Winter Recreation
Lake State Examples - Other Examples         
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Lake States Examples:

Stynes, D. and Y.-Y. Sun. 2001. Economic Impacts of Michigan Downhill Skiers and Snowboarders, 2000-01. East Lansing, MI: Department of Park, Recreation & Tourism Resources, Michigan State University. Web Link.

This study evaluates the economic impact of downhill skiers and snowboarders on the Michigan State economy and local county economies. Using a regionally stratified sample of skiers at Michigan downhill ski areas, a manager survey of Michigan downhill ski areas (this survey had a poor response rate), a simple linear regression model to predict visits to Michigan ski areas and the Michigan Tourism Economic Impact Model, statewide and local economic impacts were calculated. The study found that skiing and snowboarding generate approximately $84 million in direct and indirect income impacts and close to 4,900 jobs. The total impact of a "typical" downhill ski area is close to $4.5 million in personal income and 383 jobs.

Stynes, D., C. R. Nelson and J. A. Lynch. 1998. State and Regional Economic Impacts of Snowmobiling in Michigan. East Lansing, MI: Department of Park, Recreation & Tourism Resources, Michigan State University. Web Link.

This study estimates the economic impact of snowmobiling in Michigan to regional economies and the state as a whole using the IMPLAN input-output model. Statewide, the economic impact of snowmobilers was $48 million in direct income and 2,500 direct jobs. With multiplier effects the income impact was $93 million and 3,800 jobs. Approximately one-third of this impact was generated by out-of-state snowmobilers. Regionally snowmobile trip spending represents 11% of all tourism spending in the Western UP, 7% in the Eastern UP, 3% in the Northwest Lower Peninsula and 3.5% in the Northeast Lower Peninsula.

Gray, J., F. Li and S. Hamilton. 1989. 1988-1989 Wausau Ski Study. Madison, WI: Recreation Resources Center, University of Wisconsin-Extension.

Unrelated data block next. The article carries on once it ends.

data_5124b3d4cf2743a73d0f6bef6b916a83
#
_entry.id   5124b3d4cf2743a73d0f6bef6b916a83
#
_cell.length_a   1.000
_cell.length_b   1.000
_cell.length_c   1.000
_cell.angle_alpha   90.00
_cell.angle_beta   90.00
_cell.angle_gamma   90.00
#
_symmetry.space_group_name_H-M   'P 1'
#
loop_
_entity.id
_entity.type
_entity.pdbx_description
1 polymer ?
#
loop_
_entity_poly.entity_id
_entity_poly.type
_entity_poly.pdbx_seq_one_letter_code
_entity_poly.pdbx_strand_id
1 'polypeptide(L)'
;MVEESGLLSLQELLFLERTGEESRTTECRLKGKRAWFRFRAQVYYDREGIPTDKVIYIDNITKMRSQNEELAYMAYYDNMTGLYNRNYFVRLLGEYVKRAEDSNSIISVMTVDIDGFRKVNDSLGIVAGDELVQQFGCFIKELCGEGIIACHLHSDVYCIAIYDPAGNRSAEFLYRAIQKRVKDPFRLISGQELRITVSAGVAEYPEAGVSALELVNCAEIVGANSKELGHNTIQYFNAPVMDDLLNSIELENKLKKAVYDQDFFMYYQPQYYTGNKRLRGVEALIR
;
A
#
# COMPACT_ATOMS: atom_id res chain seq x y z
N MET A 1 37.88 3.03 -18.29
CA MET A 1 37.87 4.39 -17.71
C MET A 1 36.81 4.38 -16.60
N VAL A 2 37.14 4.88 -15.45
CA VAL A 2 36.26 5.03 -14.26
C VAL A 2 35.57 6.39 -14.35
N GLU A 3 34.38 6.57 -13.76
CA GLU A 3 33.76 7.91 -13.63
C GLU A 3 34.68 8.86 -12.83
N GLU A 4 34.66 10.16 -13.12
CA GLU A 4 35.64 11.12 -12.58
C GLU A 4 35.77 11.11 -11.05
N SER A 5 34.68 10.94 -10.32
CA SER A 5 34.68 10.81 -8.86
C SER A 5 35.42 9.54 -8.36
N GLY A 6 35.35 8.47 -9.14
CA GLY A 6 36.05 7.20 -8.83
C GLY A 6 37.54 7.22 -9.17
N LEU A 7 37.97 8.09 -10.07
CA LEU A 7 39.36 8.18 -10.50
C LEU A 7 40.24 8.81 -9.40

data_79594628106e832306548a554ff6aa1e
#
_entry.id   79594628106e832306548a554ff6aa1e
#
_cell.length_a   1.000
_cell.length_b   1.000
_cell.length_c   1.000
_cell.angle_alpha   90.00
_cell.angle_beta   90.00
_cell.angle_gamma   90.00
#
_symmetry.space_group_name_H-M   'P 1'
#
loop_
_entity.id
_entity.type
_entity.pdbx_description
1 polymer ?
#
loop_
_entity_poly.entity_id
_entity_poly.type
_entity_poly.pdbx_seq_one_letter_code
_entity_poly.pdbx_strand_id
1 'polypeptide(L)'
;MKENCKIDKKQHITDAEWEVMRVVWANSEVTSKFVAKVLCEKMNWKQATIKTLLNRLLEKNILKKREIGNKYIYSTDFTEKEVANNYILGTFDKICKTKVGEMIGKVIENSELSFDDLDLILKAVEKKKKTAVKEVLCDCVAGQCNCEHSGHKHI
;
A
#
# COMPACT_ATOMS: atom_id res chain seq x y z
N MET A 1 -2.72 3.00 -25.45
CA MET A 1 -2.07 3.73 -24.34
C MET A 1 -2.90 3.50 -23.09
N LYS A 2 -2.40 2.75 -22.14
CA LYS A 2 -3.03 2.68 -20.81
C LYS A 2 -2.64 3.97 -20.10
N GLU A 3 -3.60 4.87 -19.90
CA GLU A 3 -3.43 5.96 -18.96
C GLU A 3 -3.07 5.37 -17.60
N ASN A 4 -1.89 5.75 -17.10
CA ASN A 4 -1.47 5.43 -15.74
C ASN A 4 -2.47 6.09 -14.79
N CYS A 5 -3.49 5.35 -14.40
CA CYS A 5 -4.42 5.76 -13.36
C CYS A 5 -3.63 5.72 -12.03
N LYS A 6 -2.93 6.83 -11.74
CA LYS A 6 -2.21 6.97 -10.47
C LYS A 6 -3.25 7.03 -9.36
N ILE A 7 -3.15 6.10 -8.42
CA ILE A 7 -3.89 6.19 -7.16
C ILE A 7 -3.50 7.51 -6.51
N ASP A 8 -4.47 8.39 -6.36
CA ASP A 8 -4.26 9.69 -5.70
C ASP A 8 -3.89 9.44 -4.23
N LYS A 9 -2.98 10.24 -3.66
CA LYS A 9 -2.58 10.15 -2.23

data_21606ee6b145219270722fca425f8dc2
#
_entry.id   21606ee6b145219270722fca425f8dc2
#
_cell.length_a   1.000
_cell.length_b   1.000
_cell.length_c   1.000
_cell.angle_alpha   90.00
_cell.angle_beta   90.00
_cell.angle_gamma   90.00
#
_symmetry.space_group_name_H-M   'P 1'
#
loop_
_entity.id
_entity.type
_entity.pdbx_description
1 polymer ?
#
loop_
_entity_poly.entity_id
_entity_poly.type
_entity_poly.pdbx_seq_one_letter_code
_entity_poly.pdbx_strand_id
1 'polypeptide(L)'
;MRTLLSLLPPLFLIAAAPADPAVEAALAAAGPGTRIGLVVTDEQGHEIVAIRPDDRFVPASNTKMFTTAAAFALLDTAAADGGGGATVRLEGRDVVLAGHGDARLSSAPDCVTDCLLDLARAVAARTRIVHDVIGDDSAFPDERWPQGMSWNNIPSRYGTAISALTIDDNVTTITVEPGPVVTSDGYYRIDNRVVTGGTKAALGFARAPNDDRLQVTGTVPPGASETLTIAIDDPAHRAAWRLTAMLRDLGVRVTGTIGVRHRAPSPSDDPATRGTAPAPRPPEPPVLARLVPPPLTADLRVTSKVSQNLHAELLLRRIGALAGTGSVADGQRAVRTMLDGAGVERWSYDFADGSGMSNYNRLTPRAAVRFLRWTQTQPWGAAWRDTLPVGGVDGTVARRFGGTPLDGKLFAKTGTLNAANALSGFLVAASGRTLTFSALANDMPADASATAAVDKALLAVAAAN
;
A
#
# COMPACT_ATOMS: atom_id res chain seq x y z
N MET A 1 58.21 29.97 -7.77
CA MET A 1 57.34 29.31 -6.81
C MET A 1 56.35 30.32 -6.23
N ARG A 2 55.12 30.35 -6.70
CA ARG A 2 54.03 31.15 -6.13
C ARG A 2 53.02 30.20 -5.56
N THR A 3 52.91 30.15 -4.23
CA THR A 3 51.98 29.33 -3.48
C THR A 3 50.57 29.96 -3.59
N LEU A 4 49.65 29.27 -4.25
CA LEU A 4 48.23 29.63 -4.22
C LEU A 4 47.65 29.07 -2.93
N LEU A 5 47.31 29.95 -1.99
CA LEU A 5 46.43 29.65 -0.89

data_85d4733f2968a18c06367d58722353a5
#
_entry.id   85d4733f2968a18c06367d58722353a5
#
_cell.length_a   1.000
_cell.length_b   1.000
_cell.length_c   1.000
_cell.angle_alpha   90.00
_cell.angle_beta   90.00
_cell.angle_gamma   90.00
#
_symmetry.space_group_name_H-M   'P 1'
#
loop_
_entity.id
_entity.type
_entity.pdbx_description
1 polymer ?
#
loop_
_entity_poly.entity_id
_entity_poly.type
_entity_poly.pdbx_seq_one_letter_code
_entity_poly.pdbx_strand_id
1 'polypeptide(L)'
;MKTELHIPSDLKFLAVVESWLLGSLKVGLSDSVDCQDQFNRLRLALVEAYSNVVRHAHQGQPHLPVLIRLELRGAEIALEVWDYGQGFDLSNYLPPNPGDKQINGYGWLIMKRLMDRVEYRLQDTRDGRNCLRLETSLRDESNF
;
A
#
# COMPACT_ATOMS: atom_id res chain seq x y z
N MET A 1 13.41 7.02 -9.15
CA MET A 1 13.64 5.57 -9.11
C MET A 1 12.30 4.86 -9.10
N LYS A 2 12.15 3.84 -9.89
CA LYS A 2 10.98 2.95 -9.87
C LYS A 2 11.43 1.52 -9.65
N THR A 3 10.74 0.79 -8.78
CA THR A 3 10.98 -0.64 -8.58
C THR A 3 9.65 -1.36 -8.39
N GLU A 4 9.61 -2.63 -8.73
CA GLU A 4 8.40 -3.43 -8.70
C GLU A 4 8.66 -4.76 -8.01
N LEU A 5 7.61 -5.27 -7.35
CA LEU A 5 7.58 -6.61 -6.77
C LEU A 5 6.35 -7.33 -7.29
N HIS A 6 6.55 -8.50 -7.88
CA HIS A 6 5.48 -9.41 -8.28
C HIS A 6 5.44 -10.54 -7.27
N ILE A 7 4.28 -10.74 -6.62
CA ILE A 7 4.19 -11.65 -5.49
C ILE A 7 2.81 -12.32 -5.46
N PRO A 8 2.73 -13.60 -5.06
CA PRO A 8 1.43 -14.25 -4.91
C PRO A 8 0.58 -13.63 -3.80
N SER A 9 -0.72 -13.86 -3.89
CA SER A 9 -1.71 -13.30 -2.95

Downhill and cross-country skiers in the Wausau area were interviewed in the 1988-89 winter season to prepare a visitor profile and expenditure patterns. Downhill ski parties spent on average, $363.85 during their trips amounting to $5.4 million during the season. Cross country ski parties spent considerably less than downhill skiers with an average of $45.87 per trip.

Geiger, T. and A. Kempen. 1988. Lincoln County Winter Marketing Study. Madison, WI: University of Wisconsin-Extension.

The purpose of this conversion study was to find out the effectiveness of advertising in the Milwaukee Journal Wisconsin Magazine. A sample of people requesting the Lincoln County winter brochure were surveyed. In addition to determining if people who requested the brochure visited Lincoln County, the survey asked about winter activity preferences, length of stay, frequency and money spent on these trips, and the types of media visitors used to obtain vacation information.

Cooper, R., S. Sadowsek and M. Kantor. 1979. Winter Recreation Visitor Study Wisconsin 1979. Madison, WI: Upper Great Lakes Regional Commission.

The study collected information on visitors to state parks in Wisconsin to assist in future decisions about facility developments and improvements. Part of the study examined the economic impact of visitors within a 25 mile radius of the sampled parks. The study found the total direct spending was estimated at about $9.4 million with indirect spending amounting to an additional $30 million. In addition, about 1,200 jobs were supported.

Kantor, M., T. Wilson, R. Cooper and S. Sadowsek. 1979. Winter Recreation Visitor Study, Marathon County. Wascau, WI: Upper Great Lakes Regional Commission, Marathon County.

The hospitality, recreation and tourism industry is a significant part of Marathon County's economy. Because of this fact, it was important to find out how demand for winter recreation was changing, who the visitors were and where they came from and what their economic impact was on the county. From this study, it is known where their target market can be found so that better marketing can occur. Also, the study found that direct and indirect spending amounted to about $320,000 and the employment would increase by about 7 jobs over a 2-3 year period with an additional 1,000 winter visitors.

Other Examples:

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